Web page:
Ice and Snow as Land-Forming Agents

Darrel A. Swift, Simon Cook, Tobias Heckmann, Jeffrey Moore, Isabelle Gärtner-Roer, Oliver Korup

Research output: Chapter in Book/Report/Conference proceedingChapter (peer-reviewed)

6 Citations (Scopus)

Abstract

Many high-latitude and high-altitude regions are covered by ice and snow for substantial parts of the year, and typically, the landscape of such regions bears the strong imprint of ice- and snow-related processes operating over Quaternary to modern timescales. Despite strong research interest in the nature, rate, and efficacy of cold-region geomorphic processes, most research has been devoted to glacier and permafrost phenomena, whereas comparably few studies have quantitatively addressed the role of snow as a land-forming agent. In this chapter, we review the current research on land-forming processes related to glacial erosion and deposition; permafrost and periglacial processes; and snow-related processes such as nivation, snow creep, and snow avalanching. Our objective is to highlight those questions that drive current research and those that seem sufficiently promising to further our understanding of geomorphic form and process in the cryosphere. We do so bearing in mind that such process knowledge is essential for successfully predicting form and process, and hence avoiding snow- and ice-related hazards. We discuss whether certain aspects concerning the role of ice and snow as land-forming agents may have been overrated or underrated, if not overlooked, in the context of comprehensive studies on landscape evolution in polar and high mountainous terrain. We conclude by outlining a number of recommendations for future research in the field.

Original languageEnglish
Title of host publicationSnow and Ice-Related Hazards, Risks, and Disasters
EditorsWilfried Haeberli, Colin Whiteman, J. F. Shroder Jr.
Place of PublicationAmsterdam
PublisherElsevier Inc.
Pages167-199
Number of pages33
ISBN (Electronic)9780123964731
ISBN (Print)9780123948496
DOIs
Publication statusPublished - 2015

Fingerprint

snow
ice
permafrost
nivation
periglacial process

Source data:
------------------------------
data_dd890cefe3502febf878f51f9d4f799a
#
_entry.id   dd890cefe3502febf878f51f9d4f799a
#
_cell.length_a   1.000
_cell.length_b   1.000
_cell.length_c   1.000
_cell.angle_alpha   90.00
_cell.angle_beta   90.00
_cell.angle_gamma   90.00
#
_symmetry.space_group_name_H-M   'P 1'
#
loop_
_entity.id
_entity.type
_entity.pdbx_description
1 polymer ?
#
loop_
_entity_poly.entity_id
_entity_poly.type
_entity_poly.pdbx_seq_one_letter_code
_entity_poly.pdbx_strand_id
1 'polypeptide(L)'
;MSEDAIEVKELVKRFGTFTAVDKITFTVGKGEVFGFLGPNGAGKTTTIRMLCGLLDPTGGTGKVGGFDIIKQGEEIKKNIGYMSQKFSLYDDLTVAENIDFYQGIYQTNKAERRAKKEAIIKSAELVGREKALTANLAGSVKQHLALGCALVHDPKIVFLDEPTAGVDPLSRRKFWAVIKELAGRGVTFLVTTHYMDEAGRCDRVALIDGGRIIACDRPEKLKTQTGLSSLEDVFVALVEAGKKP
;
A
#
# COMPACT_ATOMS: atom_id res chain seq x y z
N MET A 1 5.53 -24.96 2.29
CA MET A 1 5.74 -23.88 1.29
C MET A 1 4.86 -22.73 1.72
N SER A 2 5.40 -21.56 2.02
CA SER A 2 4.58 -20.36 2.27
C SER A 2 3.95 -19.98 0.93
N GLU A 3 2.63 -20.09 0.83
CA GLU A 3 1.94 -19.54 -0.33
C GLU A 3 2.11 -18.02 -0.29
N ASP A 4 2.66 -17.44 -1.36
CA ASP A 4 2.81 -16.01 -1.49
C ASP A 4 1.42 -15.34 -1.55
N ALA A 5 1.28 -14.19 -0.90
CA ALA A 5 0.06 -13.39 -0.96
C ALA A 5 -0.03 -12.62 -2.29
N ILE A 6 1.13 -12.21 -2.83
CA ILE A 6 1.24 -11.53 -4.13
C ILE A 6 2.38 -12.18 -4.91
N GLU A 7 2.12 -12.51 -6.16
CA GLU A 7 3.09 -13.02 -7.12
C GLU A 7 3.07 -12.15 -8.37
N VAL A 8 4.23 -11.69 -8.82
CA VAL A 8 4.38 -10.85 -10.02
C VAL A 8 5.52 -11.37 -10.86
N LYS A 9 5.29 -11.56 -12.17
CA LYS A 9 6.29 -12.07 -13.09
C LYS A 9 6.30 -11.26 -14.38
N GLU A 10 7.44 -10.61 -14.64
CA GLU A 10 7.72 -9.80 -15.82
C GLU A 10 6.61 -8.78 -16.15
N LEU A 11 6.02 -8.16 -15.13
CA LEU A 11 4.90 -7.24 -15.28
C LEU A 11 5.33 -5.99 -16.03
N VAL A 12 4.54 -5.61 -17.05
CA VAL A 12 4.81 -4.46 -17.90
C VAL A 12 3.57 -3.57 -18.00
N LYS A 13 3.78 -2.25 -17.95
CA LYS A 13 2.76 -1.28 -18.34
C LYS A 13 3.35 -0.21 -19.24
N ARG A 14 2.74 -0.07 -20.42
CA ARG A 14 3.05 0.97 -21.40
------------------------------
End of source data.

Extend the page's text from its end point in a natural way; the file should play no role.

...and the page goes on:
cryosphere
glacial erosion
land forming
cold region
landscape evolution
creep
glacier
hazard
timescale

Keywords

  • Avalanche
  • Erosion
  • Geomorphology
  • Glacial
  • Ice
  • Periglacial
  • Permafrost
  • Sediment
  • Snow

Cite this

Swift, D. A., Cook, S., Heckmann, T., Moore, J., Gärtner-Roer, I., & Korup, O. (2015). Ice and Snow as Land-Forming Agents. In W. Haeberli, C. Whiteman, & J. F. Shroder Jr. (Eds.), Snow and Ice-Related Hazards, Risks, and Disasters (pp. 167-199). Amsterdam: Elsevier Inc.. https://doi.org/10.1016/B978-0-12-394849-6.00006-8
Swift, Darrel A. ; Cook, Simon ; Heckmann, Tobias ; Moore, Jeffrey ; Gärtner-Roer, Isabelle ; Korup, Oliver. / Ice and Snow as Land-Forming Agents. Snow and Ice-Related Hazards, Risks, and Disasters. editor / Wilfried Haeberli ; Colin Whiteman ; J. F. Shroder Jr. Amsterdam : Elsevier Inc., 2015. pp. 167-199
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Swift, DA, Cook, S, Heckmann, T, Moore, J, Gärtner-Roer, I & Korup, O 2015, Ice and Snow as Land-Forming Agents. in W Haeberli, C Whiteman & JF Shroder Jr. (eds), Snow and Ice-Related Hazards, Risks, and Disasters. Elsevier Inc., Amsterdam, pp. 167-199. https://doi.org/10.1016/B978-0-12-394849-6.00006-8

Ice and Snow as Land-Forming Agents. / Swift, Darrel A.; Cook, Simon; Heckmann, Tobias; Moore, Jeffrey; Gärtner-Roer, Isabelle; Korup, Oliver.

Snow and Ice-Related Hazards, Risks, and Disasters. ed. / Wilfried Haeberli; Colin Whiteman; J. F. Shroder Jr. Amsterdam : Elsevier Inc., 2015. p. 167-199.

Research output: Chapter in Book/Report/Conference proceedingChapter (peer-reviewed)

TY - CHAP

T1 - Ice and Snow as Land-Forming Agents

AU - Swift, Darrel A.

AU - Cook, Simon

AU - Heckmann, Tobias